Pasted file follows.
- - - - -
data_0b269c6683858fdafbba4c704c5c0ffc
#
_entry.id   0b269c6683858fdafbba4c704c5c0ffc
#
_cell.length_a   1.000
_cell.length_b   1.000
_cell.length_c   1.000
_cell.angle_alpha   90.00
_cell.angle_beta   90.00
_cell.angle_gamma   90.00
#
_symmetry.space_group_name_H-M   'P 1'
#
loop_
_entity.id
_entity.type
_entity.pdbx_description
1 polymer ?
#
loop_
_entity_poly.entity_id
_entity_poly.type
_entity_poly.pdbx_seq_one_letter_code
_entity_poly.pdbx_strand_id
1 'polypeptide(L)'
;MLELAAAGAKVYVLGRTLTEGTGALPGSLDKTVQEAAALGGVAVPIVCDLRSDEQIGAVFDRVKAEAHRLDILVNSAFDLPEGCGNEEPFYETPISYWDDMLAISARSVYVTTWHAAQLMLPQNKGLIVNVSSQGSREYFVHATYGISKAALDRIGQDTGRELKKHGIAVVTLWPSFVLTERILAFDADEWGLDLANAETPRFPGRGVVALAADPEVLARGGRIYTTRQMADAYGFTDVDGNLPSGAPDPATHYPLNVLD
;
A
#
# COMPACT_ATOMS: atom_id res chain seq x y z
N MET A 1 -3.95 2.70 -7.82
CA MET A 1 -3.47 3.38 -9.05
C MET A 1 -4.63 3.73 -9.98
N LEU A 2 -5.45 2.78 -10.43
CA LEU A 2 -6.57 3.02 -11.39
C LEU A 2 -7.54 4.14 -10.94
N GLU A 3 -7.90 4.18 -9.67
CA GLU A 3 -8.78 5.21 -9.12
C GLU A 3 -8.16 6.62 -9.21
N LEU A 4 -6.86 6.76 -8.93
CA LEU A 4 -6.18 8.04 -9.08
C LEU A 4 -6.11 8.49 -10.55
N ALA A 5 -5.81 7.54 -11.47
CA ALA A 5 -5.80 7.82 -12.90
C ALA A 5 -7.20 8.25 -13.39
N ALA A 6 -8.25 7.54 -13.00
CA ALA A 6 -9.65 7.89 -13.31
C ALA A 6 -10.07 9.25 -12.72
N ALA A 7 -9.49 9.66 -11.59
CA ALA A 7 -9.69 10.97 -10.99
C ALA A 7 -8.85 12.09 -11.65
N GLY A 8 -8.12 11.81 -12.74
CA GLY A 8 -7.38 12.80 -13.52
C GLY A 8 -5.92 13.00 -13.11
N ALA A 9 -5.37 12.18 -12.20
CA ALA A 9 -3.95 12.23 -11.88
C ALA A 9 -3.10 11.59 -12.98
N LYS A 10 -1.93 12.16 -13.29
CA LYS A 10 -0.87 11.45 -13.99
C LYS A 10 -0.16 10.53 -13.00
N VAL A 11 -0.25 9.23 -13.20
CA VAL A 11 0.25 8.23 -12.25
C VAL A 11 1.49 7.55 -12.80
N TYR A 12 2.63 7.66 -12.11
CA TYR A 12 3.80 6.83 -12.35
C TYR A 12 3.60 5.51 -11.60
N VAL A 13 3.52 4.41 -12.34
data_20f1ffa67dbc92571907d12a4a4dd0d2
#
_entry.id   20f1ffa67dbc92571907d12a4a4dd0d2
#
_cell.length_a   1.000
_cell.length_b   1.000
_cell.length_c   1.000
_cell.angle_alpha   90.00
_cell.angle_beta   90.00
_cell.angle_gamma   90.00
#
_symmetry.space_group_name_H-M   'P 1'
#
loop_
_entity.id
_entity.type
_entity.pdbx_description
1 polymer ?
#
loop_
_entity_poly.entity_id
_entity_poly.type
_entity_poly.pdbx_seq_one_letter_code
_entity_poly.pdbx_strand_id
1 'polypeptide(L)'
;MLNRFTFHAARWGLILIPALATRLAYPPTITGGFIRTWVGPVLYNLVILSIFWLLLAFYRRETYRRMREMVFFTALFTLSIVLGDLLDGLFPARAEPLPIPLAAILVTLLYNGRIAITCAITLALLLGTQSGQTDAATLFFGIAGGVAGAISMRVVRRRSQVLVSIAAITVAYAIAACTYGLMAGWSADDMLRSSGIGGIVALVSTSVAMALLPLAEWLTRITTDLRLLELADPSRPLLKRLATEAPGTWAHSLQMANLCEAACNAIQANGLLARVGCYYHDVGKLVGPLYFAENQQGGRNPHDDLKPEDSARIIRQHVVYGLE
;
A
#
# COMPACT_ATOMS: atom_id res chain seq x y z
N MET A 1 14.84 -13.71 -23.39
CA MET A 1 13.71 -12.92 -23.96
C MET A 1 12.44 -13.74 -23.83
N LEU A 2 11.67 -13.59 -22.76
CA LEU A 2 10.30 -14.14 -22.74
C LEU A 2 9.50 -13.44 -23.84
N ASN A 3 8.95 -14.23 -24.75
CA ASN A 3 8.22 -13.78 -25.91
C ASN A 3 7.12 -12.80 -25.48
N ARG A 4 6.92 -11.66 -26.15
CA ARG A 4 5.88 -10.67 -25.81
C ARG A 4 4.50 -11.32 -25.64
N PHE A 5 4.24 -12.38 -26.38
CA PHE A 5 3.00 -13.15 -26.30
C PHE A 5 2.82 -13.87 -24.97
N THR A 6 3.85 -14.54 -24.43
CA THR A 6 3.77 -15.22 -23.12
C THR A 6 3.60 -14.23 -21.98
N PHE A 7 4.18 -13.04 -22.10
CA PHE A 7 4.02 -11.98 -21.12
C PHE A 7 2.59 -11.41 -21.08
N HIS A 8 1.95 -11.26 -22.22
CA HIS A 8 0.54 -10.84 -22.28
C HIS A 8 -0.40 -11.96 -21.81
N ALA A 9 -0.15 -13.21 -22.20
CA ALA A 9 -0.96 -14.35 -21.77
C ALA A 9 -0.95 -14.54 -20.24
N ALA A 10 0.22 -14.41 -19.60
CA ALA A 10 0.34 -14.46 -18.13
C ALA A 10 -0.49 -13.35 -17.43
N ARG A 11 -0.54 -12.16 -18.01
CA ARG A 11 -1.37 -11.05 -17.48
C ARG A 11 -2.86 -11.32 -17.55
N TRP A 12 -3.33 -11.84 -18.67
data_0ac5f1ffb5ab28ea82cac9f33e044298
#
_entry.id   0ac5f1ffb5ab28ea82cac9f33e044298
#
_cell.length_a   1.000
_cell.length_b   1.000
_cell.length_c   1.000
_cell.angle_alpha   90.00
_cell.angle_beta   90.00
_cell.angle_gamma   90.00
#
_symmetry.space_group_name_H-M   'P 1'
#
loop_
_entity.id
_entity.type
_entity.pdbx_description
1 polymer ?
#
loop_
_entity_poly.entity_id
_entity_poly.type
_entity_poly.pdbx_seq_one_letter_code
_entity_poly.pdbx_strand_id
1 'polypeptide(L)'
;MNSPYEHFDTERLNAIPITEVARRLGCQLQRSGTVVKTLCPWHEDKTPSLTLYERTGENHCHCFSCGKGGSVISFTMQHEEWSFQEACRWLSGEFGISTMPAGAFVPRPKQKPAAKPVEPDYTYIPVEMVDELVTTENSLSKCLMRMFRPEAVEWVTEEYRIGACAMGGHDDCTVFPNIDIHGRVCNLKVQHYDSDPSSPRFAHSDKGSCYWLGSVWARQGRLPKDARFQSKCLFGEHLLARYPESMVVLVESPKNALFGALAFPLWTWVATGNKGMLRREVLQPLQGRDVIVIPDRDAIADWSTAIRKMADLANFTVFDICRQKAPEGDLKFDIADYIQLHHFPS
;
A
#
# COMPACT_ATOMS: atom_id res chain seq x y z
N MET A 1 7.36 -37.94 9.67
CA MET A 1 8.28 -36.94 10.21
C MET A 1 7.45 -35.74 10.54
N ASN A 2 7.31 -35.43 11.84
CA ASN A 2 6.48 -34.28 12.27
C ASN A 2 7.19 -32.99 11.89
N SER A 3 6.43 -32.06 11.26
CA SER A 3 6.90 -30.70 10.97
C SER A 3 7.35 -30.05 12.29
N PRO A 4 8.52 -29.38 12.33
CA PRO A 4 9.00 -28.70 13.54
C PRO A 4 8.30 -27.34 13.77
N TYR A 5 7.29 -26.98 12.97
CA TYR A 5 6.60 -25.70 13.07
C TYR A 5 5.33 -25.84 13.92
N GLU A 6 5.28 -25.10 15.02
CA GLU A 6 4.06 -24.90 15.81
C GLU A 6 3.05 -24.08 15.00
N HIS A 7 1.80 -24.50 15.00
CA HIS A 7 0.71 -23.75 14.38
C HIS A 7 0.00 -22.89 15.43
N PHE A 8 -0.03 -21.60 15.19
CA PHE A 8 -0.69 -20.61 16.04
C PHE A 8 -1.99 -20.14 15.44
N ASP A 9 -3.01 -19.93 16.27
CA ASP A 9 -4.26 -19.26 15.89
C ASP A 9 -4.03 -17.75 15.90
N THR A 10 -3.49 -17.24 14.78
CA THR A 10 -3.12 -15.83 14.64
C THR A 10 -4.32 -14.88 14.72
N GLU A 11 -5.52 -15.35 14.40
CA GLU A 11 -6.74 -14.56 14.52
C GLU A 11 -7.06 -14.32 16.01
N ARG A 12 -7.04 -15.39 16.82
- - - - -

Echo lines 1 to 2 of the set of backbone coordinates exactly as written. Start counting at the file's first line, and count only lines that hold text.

data_0b269c6683858fdafbba4c704c5c0ffc
#